The security researchers who uncovered part of AT&T’s list of iPad users have inadvertently brought out the big guns. No, not Steve Jobs and his Apple cohorts, but the Federal Bureau of Investigation.
Spokeswoman Lindsay Godwin told the AFP news agency that “The FBI is aware of these possible computer intrusions and has opened an investigation to address this potential cyberthreat.”
Clearly nobody would argue that law enforcers shouldn’t investigate what certainly appears to be a case of data theft, but it’s something of a surprise to see the big boys getting involved in what, despite the high-profile nature of the case, is hardly a piece of hacking with serious security consequences.
What’s actually been taken from AT&T (the security breach has nothing to do with the iPad device itself) is a list of around 114,000 iPad user’s e-mail addresses and the serial number on the corresponding SIM card.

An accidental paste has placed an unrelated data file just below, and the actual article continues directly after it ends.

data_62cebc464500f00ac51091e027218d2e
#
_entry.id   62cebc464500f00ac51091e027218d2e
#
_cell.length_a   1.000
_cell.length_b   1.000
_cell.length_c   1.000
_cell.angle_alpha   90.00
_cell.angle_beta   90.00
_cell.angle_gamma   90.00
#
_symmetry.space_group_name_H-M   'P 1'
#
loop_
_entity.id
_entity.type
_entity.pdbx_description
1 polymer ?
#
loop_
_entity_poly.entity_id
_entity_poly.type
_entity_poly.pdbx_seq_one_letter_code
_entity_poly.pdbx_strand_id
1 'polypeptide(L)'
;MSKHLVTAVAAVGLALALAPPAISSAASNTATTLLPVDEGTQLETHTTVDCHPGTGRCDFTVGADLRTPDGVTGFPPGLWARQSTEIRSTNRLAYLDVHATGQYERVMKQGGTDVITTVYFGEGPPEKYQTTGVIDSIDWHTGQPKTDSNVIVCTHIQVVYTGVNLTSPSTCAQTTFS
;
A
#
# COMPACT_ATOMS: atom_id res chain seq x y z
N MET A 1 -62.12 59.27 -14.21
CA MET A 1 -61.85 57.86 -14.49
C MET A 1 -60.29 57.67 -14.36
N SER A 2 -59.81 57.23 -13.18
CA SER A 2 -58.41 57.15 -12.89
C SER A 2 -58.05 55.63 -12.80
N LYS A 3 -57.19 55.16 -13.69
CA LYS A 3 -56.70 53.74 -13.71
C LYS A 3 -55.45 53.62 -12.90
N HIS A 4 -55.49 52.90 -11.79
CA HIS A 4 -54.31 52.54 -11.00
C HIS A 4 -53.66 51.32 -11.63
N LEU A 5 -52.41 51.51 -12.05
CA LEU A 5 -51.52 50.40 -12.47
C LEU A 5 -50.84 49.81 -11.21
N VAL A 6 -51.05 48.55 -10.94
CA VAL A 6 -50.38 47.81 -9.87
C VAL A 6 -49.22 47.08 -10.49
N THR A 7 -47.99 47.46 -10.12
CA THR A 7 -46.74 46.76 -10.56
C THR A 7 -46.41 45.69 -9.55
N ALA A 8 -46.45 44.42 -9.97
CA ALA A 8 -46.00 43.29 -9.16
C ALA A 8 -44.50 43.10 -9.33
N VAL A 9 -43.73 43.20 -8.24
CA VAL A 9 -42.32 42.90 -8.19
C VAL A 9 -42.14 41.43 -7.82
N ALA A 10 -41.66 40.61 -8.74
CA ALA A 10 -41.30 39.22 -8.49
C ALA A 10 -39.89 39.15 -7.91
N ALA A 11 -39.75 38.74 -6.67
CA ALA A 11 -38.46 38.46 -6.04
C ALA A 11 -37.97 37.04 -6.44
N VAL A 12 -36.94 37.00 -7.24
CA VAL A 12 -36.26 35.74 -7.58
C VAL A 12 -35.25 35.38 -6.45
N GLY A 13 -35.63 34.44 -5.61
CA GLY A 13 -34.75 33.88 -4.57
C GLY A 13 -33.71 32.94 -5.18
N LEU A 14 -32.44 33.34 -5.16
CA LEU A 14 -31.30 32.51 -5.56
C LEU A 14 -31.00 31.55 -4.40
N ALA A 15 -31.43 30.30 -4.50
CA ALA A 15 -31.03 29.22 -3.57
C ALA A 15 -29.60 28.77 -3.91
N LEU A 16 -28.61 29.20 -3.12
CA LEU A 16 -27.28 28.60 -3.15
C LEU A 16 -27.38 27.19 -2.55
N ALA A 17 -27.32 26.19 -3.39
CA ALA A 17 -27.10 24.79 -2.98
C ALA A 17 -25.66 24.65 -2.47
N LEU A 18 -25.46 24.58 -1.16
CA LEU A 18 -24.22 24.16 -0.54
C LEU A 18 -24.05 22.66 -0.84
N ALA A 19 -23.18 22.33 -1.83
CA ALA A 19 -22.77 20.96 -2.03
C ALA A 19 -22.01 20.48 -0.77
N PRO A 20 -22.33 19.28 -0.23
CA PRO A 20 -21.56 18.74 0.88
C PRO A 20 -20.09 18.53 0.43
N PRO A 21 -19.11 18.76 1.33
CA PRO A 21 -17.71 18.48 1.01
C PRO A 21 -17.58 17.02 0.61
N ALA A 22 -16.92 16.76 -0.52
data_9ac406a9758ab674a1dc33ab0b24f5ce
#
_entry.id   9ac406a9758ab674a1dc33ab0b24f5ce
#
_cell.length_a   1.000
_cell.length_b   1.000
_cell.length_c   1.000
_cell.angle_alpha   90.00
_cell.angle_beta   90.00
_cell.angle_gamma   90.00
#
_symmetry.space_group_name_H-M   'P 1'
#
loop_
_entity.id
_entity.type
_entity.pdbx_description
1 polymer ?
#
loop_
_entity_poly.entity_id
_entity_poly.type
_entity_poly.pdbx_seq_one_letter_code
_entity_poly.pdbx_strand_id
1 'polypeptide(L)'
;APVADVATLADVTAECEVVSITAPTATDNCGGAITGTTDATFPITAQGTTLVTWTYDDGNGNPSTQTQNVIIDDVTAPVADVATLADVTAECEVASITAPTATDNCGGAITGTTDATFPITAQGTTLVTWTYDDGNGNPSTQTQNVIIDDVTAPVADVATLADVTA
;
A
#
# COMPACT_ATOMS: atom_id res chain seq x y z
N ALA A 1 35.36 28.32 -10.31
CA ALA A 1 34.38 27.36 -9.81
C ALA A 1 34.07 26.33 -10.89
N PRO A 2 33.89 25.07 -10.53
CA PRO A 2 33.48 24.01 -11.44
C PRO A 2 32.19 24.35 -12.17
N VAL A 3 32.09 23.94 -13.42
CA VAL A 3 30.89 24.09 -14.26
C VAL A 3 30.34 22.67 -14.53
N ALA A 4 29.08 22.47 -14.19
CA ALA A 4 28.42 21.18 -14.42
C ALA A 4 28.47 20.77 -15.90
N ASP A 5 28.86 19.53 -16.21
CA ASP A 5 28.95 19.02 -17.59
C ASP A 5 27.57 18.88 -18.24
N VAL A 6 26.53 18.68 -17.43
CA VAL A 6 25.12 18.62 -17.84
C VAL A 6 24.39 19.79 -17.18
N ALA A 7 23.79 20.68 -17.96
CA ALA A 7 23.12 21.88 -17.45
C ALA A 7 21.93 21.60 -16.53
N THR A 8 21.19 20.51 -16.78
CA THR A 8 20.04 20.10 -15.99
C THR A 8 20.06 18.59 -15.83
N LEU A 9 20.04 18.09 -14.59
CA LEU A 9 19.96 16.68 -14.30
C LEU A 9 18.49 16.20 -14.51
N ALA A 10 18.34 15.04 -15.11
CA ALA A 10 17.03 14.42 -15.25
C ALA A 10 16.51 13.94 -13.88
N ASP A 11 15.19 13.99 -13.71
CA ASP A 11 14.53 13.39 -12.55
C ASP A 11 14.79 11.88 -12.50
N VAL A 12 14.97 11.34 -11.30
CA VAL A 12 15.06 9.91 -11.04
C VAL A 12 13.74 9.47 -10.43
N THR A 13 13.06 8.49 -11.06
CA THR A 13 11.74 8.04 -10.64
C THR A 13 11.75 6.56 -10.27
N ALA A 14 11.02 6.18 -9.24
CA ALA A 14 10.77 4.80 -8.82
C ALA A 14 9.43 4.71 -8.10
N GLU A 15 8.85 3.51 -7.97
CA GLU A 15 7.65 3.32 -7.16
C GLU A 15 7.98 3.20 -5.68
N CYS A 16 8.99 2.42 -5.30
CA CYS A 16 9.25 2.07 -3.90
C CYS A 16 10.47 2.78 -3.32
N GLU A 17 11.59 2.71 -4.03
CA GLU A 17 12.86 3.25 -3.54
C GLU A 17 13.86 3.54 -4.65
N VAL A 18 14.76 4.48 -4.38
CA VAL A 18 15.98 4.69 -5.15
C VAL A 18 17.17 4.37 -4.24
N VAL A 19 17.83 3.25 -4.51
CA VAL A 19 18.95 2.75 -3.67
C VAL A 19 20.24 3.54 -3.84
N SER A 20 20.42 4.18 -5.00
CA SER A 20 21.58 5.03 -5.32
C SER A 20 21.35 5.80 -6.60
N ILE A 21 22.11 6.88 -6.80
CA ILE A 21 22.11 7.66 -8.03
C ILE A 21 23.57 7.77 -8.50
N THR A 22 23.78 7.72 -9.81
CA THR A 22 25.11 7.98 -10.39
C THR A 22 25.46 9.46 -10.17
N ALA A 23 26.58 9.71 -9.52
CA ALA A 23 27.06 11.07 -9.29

What could have been done with this information in the wrong hands? Well, for a start it’s probably worth a fair price in the spam market: one thing you know about the people on this list is that they’ve likely got a bit of cash to splash, which always catches the interest of spammers.
Other than that, you have to stretch a bit. About the worst that anyone’s managed to conceive so far is that malware spreaders could send bogus e-mails with malicious attachments which appear to have come from AT&T or Apple and refer to the iPad, safe in the knowledge that the recipients are more likely to believe they are genuine.
The real fallout of the affair might be that we come one step closer to answering the long-running question of whether Apple products are inherently more secure or simply offer a less attractive audience to hackers. Esche Aurenheimer of Goatse (Google that at your peril…) Security, which uncovered the list, told CNET: “I think that Apple users now have an unrealistic expectation of protection that is going to be quickly shattered as they become a more sizable minority.”